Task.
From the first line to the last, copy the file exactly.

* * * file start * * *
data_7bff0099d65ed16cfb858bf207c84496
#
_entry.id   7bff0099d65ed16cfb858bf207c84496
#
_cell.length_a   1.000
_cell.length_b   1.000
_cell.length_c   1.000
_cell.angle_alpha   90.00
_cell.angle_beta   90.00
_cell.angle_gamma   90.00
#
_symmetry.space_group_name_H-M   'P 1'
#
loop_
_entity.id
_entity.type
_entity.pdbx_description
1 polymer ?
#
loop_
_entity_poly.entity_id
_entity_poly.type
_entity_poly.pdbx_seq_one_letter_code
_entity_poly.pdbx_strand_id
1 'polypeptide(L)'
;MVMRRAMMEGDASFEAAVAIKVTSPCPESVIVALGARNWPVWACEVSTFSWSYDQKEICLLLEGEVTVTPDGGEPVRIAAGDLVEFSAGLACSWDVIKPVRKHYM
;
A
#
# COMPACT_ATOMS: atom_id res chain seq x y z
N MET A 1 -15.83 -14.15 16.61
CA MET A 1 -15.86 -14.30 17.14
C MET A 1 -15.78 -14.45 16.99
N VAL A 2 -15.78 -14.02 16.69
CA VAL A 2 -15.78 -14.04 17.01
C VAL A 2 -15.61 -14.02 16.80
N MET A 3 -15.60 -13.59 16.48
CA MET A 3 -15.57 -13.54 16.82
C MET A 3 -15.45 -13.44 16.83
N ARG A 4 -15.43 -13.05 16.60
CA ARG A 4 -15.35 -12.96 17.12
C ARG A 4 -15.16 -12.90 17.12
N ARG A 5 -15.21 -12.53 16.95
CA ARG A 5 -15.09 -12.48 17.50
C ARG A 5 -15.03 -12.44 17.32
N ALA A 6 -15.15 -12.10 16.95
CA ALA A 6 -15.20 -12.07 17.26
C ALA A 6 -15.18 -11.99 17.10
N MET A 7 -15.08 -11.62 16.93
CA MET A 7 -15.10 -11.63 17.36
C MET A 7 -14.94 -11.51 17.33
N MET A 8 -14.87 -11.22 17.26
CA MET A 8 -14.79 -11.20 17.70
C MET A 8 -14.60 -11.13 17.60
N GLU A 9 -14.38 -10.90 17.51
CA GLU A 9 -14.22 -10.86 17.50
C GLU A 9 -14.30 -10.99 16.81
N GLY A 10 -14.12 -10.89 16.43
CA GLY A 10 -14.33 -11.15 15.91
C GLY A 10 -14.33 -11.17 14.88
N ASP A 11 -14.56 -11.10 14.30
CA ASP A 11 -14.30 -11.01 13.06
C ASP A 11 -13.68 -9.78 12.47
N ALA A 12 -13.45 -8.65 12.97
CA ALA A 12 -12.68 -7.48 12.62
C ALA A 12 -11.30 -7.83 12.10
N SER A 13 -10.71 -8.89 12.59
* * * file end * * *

data_7bff0099d65ed16cfb858bf207c84496
#
_entry.id   7bff0099d65ed16cfb858bf207c84496
#
_cell.length_a   1.000
_cell.length_b   1.000
_cell.length_c   1.000
_cell.angle_alpha   90.00
_cell.angle_beta   90.00
_cell.angle_gamma   90.00
#
_symmetry.space_group_name_H-M   'P 1'
#
loop_
_entity.id
_entity.type
_entity.pdbx_description
1 polymer ?
#
loop_
_entity_poly.entity_id
_entity_poly.type
_entity_poly.pdbx_seq_one_letter_code
_entity_poly.pdbx_strand_id
1 'polypeptide(L)'
;MVMRRAMMEGDASFEAAVAIKVTSPCPESVIVALGARNWPVWACEVSTFSWSYDQKEICLLLEGEVTVTPDGGEPVRIAAGDLVEFSAGLACSWDVIKPVRKHYM
;
A
#
# COMPACT_ATOMS: atom_id res chain seq x y z
N MET A 1 -15.83 -14.15 16.61
CA MET A 1 -15.86 -14.30 17.14
C MET A 1 -15.78 -14.45 16.99
N VAL A 2 -15.78 -14.02 16.69
CA VAL A 2 -15.78 -14.04 17.01
C VAL A 2 -15.61 -14.02 16.80
N MET A 3 -15.60 -13.59 16.48
CA MET A 3 -15.57 -13.54 16.82
C MET A 3 -15.45 -13.44 16.83
N ARG A 4 -15.43 -13.05 16.60
CA ARG A 4 -15.35 -12.96 17.12
C ARG A 4 -15.16 -12.90 17.12
N ARG A 5 -15.21 -12.53 16.95
CA ARG A 5 -15.09 -12.48 17.50
C ARG A 5 -15.03 -12.44 17.32
N ALA A 6 -15.15 -12.10 16.95
CA ALA A 6 -15.20 -12.07 17.26
C ALA A 6 -15.18 -11.99 17.10
N MET A 7 -15.08 -11.62 16.93
CA MET A 7 -15.10 -11.63 17.36
C MET A 7 -14.94 -11.51 17.33
N MET A 8 -14.87 -11.22 17.26
CA MET A 8 -14.79 -11.20 17.70
C MET A 8 -14.60 -11.13 17.60
N GLU A 9 -14.38 -10.90 17.51
CA GLU A 9 -14.22 -10.86 17.50
C GLU A 9 -14.30 -10.99 16.81
N GLY A 10 -14.12 -10.89 16.43
CA GLY A 10 -14.33 -11.15 15.91
C GLY A 10 -14.33 -11.17 14.88
N ASP A 11 -14.56 -11.10 14.30
CA ASP A 11 -14.30 -11.01 13.06
C ASP A 11 -13.68 -9.78 12.47
N ALA A 12 -13.45 -8.65 12.97
CA ALA A 12 -12.68 -7.48 12.62
C ALA A 12 -11.30 -7.83 12.10
N SER A 13 -10.71 -8.89 12.59